Mandatory flu shot debate resurfaces ahead of bug season
CTV British Columbia
Published Wednesday, October 16, 2013 4:07PM PDT
Last Updated Wednesday, October 16, 2013 7:00PM PDT
Flu season is around the corner once again, and that has B.C. health care workers anxious to find out whether they’ll be pressured to get a shot this year because of a controversial provincial policy.
Cases of the flu usually spike in the months between December and March, so unions are waiting for an arbitrator to decide whether a B.C. government policy mandating a choice of either flu shots or masks for all health care workers is valid.
Unions including the Health Sciences Association have been vocal in their opposition to the shots-or-masks plan, causing the government to temporarily back away from it.
“The arbitrator does know that flu season is upon us, and we are hoping that he will come down with his decision prior to when the flu vaccination will be required to be taken by health employees,” said HSA spokeswoman Valerie Avery.
“We’re firmly of the view that nobody should be required to be vaccinated against their will, when the evidence doesn’t support the value of the vaccine in preventing influenza among patients.”
The government launched the mandatory program to protect patients because it said a voluntary plan wasn't working. Fewer than 50 per cent of workers were being vaccinated against the flu in some health settings.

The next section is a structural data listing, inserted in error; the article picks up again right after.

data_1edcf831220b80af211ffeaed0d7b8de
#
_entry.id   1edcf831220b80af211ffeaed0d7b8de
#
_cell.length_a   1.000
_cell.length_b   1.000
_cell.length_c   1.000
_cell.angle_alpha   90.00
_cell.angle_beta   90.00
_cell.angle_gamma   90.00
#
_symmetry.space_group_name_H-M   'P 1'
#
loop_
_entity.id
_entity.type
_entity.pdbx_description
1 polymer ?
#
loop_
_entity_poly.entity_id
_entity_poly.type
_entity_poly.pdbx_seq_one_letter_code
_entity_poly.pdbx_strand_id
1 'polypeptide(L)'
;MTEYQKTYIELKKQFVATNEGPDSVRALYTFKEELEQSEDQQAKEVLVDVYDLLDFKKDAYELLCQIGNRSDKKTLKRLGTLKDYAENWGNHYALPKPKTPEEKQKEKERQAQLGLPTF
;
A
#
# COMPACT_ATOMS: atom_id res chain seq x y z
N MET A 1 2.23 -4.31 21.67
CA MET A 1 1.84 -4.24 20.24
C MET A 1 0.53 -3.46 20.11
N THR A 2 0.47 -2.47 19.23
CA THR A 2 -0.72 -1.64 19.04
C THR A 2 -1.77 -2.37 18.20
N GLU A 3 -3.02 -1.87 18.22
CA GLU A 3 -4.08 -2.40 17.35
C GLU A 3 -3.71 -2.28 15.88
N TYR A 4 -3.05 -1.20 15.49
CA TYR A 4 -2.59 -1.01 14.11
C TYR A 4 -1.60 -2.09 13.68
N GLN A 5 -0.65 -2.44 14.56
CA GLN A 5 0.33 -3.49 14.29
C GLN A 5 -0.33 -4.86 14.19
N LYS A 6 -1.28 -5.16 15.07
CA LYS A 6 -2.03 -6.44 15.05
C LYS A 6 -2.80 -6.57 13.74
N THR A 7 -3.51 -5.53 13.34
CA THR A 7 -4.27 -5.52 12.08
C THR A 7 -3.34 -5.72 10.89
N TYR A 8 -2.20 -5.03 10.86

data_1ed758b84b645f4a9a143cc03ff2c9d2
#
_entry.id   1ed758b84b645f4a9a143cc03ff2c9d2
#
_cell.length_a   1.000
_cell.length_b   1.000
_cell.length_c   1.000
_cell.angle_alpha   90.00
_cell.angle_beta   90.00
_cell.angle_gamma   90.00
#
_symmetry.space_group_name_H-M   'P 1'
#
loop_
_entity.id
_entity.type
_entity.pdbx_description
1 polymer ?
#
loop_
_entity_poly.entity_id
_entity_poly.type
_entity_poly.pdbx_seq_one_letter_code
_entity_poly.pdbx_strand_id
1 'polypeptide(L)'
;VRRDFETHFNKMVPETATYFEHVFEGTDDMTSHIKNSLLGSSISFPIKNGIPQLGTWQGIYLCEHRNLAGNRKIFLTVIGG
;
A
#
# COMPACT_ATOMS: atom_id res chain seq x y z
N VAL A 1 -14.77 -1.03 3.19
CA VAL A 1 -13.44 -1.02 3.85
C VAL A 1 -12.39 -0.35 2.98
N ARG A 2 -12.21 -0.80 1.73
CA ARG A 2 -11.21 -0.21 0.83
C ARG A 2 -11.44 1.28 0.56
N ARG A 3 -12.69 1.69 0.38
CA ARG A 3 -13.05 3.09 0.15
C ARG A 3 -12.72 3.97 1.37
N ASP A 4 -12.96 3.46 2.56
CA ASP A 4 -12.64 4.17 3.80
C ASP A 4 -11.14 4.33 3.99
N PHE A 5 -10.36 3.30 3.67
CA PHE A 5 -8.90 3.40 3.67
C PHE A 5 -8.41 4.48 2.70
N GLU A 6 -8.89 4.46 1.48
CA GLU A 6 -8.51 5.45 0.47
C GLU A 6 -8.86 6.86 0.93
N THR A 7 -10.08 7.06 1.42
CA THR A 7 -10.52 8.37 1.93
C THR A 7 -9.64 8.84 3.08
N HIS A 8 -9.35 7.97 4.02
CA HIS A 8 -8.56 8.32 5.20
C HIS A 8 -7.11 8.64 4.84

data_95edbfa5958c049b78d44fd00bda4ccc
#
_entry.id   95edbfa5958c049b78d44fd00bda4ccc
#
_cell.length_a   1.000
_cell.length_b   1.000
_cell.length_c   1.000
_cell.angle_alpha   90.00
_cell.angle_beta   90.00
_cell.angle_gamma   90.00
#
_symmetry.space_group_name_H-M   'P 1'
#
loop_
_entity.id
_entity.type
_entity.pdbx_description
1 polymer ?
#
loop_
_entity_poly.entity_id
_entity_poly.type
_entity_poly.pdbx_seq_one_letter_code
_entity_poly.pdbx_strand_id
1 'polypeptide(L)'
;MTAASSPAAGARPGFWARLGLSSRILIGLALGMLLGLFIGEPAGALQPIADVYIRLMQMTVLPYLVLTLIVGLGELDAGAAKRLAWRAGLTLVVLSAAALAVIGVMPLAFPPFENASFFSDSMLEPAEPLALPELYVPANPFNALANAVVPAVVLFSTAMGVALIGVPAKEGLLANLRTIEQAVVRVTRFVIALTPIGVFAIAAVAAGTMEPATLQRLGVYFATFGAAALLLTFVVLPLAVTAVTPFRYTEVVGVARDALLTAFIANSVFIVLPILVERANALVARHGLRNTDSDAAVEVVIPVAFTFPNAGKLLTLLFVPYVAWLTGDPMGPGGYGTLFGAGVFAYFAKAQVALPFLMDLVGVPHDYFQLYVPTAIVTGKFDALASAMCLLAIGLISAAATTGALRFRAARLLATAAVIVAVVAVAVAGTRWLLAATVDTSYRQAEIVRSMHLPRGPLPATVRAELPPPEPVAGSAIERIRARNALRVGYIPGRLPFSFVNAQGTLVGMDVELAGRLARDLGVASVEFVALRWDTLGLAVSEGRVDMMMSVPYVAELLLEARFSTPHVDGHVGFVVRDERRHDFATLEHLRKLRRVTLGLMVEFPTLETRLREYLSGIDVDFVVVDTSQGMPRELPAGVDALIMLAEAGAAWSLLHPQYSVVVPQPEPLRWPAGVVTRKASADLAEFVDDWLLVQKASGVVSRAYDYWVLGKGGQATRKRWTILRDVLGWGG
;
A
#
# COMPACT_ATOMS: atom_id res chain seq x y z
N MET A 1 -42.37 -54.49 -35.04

“Last year we saw a fairly heavy season: lots of influenza A, and particularly a virus called H3N2, which causes severe illness in the elderly, so we expect that we might see more of the same this year,” said Meena Dawar, a medical health officer for Vancouver Coastal Health. “The influenza vaccine is safe, it works, and come on out and roll up your sleeve and get your flu shot.”
This season, even those visiting patients in hospitals and care facilities will be eligible for a free flu shot. Masks will be made available to visitors as well, according to VCHA.
Each year the flu vaccine is reformulated in order to match what scientists believe will be the circulating viral strain that winter. Those considered most at risk are the elderly and those with weakened immune systems.
It's estimated that about 8,000 people die from the flu or its complications every year in Canada
With a report from CTV British Columbia's Maria Weisgarber and files from The Canadian Press